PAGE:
from 1971 onward under Federal Opportunities for Youth and other
From the account already written the reader may have gained the
impression that in the C.R.H.A. all is work and no play. Such is
far from the ~ruth. The members have participated in many happy
occasions of a social nature. Among these may be mentioned the
annual dinners, which in early times (from 1940 onwa::d) took place
almost annually. If some special event was to be celebrated such as
the 20th, 25th, 30th, 35th, 40th and 50th anniversaries of the Assoc­
iations founding, the dinners became banque:ts and the organizing
committees would take special care to arrange gala programmes. A
banquet, which the writer remembers with particular satisfaction,
took place on November 7th, 1960, in the Alouette Room, .Jindsor
Station. Those, who attended, celebrated the 75th anniversary of
the completion of the C.P.R. s transcontinental line. Mr. Norris
Cr~mp, President of the Railway, was guest-of-honour and principal
By 1942, when the C.R.H.A. was ten years old its members num­
bered about 100. By 1957, when it was twenty-five they had increased
to perhaps 250. I recall at that time, when I was your president
and attempting to raise funds for the infant museum, how terrified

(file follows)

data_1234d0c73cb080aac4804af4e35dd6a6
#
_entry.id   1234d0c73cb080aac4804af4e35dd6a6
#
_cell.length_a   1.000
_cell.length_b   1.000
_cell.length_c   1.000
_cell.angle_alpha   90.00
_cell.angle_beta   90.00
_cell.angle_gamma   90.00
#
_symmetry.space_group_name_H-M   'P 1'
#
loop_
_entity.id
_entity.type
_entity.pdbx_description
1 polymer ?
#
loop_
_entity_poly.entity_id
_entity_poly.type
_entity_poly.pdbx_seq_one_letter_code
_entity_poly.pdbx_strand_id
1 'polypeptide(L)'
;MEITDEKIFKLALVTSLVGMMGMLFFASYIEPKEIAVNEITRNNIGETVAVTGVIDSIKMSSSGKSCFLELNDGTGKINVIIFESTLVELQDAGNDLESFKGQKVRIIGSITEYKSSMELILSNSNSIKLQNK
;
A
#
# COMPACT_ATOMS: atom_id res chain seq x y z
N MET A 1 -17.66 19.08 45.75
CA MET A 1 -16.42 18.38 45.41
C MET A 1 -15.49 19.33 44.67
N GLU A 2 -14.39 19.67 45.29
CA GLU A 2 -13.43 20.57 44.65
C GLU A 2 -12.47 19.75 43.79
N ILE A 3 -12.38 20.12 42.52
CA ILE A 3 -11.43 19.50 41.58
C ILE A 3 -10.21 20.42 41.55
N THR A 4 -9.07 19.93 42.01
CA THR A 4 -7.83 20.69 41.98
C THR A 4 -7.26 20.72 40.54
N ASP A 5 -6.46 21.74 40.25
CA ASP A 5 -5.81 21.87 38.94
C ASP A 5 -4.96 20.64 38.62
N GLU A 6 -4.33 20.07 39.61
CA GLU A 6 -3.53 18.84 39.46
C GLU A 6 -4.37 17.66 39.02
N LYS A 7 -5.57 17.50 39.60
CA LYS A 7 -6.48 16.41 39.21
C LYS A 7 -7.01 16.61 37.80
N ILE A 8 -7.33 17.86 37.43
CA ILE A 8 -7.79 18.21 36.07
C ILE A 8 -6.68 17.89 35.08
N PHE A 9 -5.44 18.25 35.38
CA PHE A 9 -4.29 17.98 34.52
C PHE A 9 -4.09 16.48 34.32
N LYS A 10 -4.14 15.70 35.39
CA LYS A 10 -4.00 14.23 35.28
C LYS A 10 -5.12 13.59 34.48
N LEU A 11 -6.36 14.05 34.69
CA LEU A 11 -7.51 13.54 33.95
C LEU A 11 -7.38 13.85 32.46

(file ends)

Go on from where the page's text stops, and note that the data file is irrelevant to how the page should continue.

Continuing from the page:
I wos that I might be asked by a prospective donor how many members
we had. I never was~ Then Cheasley became Director of Membership,
followed by Beatty. Admission to membership wa~ stream-lined. A
campaign to enroll new members was mounted. Seemingly in no time
the number reached 1,000 and eventually surpassed 1,800. To be sure
it now stands at somewhat less. However, great credit is due to
Cheasley and Beatty for their incredible effort.
The Railroad Historical Association would not be Canadian if
it did not suffer from the obstacles placed by geography upon ease
of communication between its many parts. With a view to surmounting
these obstacles a convention of members was held at Delson/St. Cons­
tant (Montreal) in the late summer of 1973 and another at Harbourfront
(Toronto) the following year. They were pleasant affairs but did not
prove viable on an annual basis. In 1978 a three-day national con­
ference of a different type was held in Montreal. The agenda focussed
June 23 1957 J the day after the abandonment of the Notre Dame line. These
photos were made that day, and one of them is the usual group photo. As
a point of interest the new 2300-class bus in the background has long
since been scrapped while 274 is now a healthy nonogenarian at the Museum.
Both photos by Fred Angus.
upon the museum activities of the Association; each Division sent
two delegates; the National Museums Corporation was represented; the
travel expenses of those chosen to attend were paid by a federal grant.